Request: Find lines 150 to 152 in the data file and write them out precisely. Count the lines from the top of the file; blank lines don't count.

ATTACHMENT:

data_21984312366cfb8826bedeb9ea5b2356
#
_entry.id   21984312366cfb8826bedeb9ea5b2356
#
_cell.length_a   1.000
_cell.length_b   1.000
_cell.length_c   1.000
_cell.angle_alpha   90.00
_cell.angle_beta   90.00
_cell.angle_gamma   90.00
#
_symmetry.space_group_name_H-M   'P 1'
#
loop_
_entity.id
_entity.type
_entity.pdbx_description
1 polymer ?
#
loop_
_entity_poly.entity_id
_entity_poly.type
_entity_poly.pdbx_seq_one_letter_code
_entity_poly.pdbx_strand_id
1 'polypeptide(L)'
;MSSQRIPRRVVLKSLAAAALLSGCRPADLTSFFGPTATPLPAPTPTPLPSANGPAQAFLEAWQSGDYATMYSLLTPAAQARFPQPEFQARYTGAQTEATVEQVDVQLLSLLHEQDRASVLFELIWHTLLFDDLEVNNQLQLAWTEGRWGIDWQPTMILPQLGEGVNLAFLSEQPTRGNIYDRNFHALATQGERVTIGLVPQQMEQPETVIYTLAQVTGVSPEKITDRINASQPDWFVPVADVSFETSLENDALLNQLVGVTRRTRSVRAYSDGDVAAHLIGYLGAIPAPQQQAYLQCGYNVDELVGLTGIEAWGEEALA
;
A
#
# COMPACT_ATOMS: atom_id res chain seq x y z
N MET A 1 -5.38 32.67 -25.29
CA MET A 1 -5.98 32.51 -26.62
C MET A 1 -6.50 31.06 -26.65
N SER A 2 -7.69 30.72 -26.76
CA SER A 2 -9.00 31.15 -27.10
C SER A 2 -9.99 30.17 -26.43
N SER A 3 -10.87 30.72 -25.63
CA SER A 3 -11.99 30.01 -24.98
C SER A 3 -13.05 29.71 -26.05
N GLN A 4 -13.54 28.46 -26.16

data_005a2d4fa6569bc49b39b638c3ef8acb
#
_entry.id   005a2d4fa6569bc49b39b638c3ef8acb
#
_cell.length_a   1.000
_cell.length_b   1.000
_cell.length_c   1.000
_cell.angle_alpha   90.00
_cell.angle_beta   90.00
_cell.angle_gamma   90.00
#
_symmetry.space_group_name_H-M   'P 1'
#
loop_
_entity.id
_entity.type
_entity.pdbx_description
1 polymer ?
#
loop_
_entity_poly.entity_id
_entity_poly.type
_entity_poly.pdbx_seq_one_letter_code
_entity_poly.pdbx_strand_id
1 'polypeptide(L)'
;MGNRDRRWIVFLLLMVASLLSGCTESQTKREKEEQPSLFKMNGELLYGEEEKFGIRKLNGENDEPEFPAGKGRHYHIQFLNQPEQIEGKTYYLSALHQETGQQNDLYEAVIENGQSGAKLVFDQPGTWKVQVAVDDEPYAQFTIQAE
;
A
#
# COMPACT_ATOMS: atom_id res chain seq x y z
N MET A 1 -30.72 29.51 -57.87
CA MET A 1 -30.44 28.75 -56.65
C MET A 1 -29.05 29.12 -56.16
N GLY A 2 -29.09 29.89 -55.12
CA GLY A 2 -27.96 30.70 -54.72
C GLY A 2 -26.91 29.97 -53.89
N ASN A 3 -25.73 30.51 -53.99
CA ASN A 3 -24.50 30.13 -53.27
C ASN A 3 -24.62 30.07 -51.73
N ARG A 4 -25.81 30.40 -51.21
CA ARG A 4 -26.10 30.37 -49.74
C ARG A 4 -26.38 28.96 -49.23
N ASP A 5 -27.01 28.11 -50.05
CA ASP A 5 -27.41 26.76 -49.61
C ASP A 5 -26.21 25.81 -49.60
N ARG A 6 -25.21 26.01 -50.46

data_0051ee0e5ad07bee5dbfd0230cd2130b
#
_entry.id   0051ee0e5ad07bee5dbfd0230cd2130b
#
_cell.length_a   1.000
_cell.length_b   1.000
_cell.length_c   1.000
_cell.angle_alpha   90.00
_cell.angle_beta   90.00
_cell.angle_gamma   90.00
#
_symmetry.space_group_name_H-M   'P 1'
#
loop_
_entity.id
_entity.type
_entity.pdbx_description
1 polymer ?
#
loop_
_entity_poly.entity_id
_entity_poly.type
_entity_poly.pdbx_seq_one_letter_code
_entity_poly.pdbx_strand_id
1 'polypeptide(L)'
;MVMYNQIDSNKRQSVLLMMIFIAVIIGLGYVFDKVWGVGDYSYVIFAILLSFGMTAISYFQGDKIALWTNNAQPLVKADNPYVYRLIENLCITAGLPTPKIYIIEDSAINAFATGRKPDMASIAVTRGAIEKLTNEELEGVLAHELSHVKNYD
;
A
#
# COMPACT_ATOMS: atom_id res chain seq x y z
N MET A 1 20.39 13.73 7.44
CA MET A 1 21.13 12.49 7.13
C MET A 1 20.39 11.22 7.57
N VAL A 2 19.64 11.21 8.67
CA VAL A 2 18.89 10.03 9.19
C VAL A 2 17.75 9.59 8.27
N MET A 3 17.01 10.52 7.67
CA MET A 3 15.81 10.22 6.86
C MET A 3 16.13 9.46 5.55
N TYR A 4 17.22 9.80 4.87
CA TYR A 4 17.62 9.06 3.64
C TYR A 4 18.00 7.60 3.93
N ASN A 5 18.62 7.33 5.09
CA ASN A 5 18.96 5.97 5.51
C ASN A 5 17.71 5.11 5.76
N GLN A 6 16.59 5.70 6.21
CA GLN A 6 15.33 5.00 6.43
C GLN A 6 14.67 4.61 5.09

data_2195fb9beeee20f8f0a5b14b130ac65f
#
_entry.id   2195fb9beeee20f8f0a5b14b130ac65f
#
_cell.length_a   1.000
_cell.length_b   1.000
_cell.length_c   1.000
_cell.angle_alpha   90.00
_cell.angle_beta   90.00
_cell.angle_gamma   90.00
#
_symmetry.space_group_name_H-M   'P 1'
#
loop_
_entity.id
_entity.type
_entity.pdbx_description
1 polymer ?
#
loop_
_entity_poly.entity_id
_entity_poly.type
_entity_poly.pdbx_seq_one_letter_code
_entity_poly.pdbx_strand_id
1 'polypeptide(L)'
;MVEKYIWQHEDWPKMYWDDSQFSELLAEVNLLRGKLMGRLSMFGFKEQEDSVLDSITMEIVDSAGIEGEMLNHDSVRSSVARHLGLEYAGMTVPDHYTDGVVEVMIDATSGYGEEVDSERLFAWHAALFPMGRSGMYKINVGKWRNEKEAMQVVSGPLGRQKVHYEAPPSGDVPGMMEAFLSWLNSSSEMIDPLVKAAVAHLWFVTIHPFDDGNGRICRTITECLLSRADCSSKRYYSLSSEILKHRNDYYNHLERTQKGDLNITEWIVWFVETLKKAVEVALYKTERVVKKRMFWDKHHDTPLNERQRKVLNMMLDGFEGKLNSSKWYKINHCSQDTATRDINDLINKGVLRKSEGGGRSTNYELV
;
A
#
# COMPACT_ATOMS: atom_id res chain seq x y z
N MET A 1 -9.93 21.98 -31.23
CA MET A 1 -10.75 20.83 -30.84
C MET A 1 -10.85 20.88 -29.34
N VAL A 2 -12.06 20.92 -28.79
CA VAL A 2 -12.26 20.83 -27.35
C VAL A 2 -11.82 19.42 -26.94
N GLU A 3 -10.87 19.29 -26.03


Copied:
_entity.type
_entity.pdbx_description
1 polymer ?